Today’s email marketers are often responsible for cross-channel relationship marketing — and for good reason. Email marketers have long experience with leveraging first-party customer data to send targeted and personalized communications. As channels like SMS/MMS, push and display retargeting became more prominent, it was only natural that email marketers would have a major hand in orchestrating these communications across the lifecycle.
Still, many brands struggle with how to make cross-channel the new normal. Here are the steps I’ve found tried and true for building a successful cross-channel program with an email program as the foundation:
1. Be fluent in your customer data. You probably have a strong grasp of your customer data, but I challenge you to understand it as thoroughly, if not better than, anyone else within your company.
For example, do you know what data fields are available and what are the possible field values? What about how often data is updated? Or, what sources the data comes from?
By understanding customer data as well as your business intelligence and analytics teams, you will grow your aptitude to strategically guide opportunities that you would be blind to otherwise.
2. Map the customer journey. Once you’ve become a master of customer data, it’s time to fully outline the experiences your customers have with your brand.
A warning here is that there could be many paths. For example, you may be a financial services company with multiple account types offered for new customers, each with a different communication process. You need to map out these possible scenarios from the point of someone being a prospect or lead, all the way to someone no longer being a customer.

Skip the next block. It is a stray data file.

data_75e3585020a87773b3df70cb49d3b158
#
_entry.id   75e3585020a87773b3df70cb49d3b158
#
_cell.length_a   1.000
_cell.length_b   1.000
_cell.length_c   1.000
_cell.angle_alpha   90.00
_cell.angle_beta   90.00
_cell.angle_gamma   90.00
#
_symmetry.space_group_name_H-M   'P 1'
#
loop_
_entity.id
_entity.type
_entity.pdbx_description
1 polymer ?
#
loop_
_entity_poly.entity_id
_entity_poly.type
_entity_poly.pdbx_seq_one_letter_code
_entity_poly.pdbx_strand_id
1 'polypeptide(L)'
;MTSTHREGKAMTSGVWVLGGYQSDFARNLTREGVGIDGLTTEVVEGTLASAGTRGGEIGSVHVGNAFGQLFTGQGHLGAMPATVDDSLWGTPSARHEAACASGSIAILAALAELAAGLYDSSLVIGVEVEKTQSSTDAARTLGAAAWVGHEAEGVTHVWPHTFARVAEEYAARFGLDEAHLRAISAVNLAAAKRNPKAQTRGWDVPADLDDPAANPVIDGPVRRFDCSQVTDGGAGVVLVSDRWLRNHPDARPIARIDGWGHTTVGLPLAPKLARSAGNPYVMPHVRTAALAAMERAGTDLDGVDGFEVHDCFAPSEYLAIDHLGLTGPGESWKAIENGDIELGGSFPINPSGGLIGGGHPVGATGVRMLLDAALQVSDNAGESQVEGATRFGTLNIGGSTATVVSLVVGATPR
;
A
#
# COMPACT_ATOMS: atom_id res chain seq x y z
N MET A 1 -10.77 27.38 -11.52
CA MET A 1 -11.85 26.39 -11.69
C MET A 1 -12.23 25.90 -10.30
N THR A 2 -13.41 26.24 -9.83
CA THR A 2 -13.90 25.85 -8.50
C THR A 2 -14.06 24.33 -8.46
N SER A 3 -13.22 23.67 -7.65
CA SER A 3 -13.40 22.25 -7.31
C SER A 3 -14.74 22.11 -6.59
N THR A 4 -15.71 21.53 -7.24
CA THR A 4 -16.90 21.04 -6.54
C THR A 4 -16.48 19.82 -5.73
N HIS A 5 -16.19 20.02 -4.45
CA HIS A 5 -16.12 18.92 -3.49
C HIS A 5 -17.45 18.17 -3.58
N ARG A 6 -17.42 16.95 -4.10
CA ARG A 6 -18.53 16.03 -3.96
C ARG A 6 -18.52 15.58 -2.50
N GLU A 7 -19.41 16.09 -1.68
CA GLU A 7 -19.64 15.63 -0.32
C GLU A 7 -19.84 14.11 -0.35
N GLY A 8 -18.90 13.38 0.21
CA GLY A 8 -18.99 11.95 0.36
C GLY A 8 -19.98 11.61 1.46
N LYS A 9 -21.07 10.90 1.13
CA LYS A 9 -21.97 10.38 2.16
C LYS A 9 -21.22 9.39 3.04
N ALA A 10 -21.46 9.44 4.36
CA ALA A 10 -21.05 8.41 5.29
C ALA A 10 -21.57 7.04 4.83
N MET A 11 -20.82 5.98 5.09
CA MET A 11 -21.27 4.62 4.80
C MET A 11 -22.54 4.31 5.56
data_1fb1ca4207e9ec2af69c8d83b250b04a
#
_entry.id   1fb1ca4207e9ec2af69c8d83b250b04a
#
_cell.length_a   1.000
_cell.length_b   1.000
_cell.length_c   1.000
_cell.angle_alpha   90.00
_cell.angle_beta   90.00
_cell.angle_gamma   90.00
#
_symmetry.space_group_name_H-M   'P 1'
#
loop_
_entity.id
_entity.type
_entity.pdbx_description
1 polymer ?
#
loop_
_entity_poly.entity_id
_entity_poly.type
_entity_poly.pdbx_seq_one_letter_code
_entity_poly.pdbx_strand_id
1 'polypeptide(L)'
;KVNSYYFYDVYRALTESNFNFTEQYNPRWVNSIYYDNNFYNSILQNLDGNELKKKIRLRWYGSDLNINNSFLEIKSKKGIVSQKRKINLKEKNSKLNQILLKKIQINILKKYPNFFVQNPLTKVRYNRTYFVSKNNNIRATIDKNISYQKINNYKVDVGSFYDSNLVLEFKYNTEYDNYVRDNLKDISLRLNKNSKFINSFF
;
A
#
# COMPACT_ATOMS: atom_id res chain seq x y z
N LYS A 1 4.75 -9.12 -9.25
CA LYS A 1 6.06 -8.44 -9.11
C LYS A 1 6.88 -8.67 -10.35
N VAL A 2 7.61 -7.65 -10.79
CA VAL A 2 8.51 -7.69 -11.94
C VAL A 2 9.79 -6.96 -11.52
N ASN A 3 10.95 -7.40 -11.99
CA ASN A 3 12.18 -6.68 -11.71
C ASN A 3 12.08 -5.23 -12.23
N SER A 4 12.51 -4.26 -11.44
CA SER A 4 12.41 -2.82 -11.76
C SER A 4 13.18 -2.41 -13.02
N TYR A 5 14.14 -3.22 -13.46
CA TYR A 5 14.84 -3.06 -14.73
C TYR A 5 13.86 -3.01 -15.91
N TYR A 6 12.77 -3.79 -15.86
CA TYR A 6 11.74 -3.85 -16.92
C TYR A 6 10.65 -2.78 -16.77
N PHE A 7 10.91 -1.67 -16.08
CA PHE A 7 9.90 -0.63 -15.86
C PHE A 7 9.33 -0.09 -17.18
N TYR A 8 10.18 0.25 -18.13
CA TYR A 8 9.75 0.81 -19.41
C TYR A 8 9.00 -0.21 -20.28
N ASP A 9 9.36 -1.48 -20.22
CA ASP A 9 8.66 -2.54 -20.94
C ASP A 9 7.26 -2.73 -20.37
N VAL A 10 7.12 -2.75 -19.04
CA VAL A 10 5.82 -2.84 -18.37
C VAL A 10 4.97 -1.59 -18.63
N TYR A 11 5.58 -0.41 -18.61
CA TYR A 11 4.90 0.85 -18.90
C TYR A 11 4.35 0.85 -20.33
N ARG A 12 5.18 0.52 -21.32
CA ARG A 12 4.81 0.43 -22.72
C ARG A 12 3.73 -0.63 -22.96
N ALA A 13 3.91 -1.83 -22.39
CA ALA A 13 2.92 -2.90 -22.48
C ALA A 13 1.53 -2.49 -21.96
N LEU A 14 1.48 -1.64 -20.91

If you have a user-experience team, they’ll go a long way in helping you to map all the various experiences and communications needs a customer has at various points in the lifecycle.
3. Prioritize communication opportunities. Once the customer journey is mapped visually, mark all the places where there are communication opportunities. What do I mean by communication opportunities? Say you have a large number of people that sign up for a subscription service, but then never use it. You could send friendly reminders of the benefits of the service, or even deliver instructions on how the customer can get started.
4. Select appropriate channels for each part of the journey. Once you’ve outlined all of the communication opportunities, it’s now time to figure out what channels make sense for each touch point.
When working through this step, consider what channel will be most helpful in guiding the customer on what to do. For example, do you have a customer who has downloaded a certain app, but isn’t using it? It would make sense to test email with deep links to pages within the app vs. push notifications or a combination of both.
In summary, choose channels that are the closest to the customer experience that you are encouraging.
5. Set it and optimize it. Notice I didn’t say “set it and forget it.” For true cross-channel success, it’s important not just to build and automate customer journeys, but to periodically check in on these programs to figure out what is and isn't working.
It’s even better if you have a test running on your automated programs at all times, so that you can determine a winner and subsequently a new test to challenge the winner. Some ESPs will even automatically determine the winners for you after a period of time and funnel new traffic to the winner. Even with this great functionality, it is important to remember to build in a new test and constantly be in a state of learning and optimizing.
This article originally appeared in MediaPost on April 14, 2016.